tHIS REMEMBRANCE DAY offers the opportunity to recall one of the most heroic, yet overlooked, Canadian Second World War successes. On May 16 and 17, 1943, 19 crews of 133 Allied airmen – including Canadians – flew Lancaster bombers at treetop level into the heart of Nazi Germany where they dropped specially designed bombs on to the Ruhr Valley dams, wiping out the power source for German weapons productions. Fourteen Canadians were counted among the 53 Allied men killed during the raid.
“This extraordinary operation … took place when the Allies had no victories to their credit [and] turned the tide to a certain extent in the war because this was a victory to breach those dams,” Canadian journalist and historian Ted Barris notes. “Water flooded down the river … destroying those munitions plants and airfields and all the Nazi build-up for 100 miles. And nobody realizes this is a Canadian op.”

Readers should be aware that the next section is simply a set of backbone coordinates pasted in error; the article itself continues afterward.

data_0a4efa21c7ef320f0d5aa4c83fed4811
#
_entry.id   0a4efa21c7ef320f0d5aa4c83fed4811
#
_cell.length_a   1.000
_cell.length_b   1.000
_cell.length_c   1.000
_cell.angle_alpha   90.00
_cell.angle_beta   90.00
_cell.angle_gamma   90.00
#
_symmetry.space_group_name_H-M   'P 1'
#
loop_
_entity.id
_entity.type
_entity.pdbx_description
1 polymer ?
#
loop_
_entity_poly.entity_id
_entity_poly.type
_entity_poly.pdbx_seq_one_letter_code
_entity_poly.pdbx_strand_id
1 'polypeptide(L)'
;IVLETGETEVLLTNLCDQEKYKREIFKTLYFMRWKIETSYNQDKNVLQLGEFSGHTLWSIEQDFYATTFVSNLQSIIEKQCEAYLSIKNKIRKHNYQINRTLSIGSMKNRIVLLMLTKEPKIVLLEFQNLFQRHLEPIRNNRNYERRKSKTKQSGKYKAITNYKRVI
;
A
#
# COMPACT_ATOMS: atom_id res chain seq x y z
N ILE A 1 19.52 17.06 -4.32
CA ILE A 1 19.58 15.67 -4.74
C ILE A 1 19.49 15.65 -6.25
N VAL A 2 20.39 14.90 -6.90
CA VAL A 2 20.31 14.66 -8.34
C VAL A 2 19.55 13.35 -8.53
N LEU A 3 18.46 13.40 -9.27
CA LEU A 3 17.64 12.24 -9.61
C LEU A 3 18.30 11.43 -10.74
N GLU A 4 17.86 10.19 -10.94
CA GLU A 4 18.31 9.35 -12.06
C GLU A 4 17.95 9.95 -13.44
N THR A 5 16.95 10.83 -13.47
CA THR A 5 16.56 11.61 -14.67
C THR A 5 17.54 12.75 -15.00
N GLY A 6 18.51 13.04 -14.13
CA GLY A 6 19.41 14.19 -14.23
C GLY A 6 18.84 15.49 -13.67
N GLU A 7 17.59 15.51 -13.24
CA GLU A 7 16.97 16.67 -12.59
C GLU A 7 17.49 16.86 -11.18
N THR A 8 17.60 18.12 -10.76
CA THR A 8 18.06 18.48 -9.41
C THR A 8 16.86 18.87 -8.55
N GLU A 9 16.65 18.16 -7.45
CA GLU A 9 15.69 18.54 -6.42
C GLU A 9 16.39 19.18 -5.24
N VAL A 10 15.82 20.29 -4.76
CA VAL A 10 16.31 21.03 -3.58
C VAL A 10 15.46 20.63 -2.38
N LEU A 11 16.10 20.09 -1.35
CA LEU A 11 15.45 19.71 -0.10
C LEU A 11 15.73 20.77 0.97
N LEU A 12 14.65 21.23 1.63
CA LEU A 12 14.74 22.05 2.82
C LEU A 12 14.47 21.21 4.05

Barris adds that, aside from the Canadian airmen involved in the attack, “all of the training of air crew, bomber crews, fighter crews, ground crews, transport crews, coastal command, everybody was trained in Canada … so it’s a Canadian story from its roots to its treetops.”
The 69-year-old award-winning military historian chronicles the entire operation in his 18th bestselling non-fiction book Dam Busters: Canadian Airmen and the Secret
Raid Against Nazi Germany –a harrowing tale 75 years in the making that includes the first-hand account of Canada’s last surviving dam buster, Fred Sutherland.
Meanwhile, 2018 marks the conclusion of Canadian actor R.H. Thomson’s five-year project, The World Remembers, which began in 2014 and projects the names of soldiers killed in the First World War onto public and government buildings in North America and Europe in the weeks and months leading up to Nov. 11. This year, the names of the more than one million soldiers from 16 participating nations killed in 1918 will be projected, marking the centennial milestone of the Great War.
“War is about the individual: they fought it, they paid for it, they were killed in it, and they are who we should remember,” Thomson told Zoomer. “All those lives were equal and all those deaths were equal.”